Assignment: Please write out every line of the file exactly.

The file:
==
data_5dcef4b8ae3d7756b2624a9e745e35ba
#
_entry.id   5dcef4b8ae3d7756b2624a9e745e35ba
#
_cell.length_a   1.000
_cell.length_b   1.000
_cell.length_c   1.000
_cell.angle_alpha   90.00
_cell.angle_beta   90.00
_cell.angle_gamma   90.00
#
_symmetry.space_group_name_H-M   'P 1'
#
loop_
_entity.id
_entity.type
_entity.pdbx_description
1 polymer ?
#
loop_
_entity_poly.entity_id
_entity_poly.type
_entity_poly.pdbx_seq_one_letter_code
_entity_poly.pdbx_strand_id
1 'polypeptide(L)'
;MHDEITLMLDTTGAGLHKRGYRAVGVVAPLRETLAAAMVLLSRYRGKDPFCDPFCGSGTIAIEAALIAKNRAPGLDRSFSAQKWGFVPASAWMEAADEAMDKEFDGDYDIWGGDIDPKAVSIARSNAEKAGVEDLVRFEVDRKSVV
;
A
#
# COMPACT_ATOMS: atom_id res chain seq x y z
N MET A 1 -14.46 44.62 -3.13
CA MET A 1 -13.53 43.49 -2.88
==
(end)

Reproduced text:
data_5dcef4b8ae3d7756b2624a9e745e35ba
#
_entry.id   5dcef4b8ae3d7756b2624a9e745e35ba
#
_cell.length_a   1.000
_cell.length_b   1.000
_cell.length_c   1.000
_cell.angle_alpha   90.00
_cell.angle_beta   90.00
_cell.angle_gamma   90.00
#
_symmetry.space_group_name_H-M   'P 1'
#
loop_
_entity.id
_entity.type
_entity.pdbx_description
1 polymer ?
#
loop_
_entity_poly.entity_id
_entity_poly.type
_entity_poly.pdbx_seq_one_letter_code
_entity_poly.pdbx_strand_id
1 'polypeptide(L)'
;MHDEITLMLDTTGAGLHKRGYRAVGVVAPLRETLAAAMVLLSRYRGKDPFCDPFCGSGTIAIEAALIAKNRAPGLDRSFSAQKWGFVPASAWMEAADEAMDKEFDGDYDIWGGDIDPKAVSIARSNAEKAGVEDLVRFEVDRKSVV
;
A
#
# COMPACT_ATOMS: atom_id res chain seq x y z
N MET A 1 -14.46 44.62 -3.13
CA MET A 1 -13.53 43.49 -2.88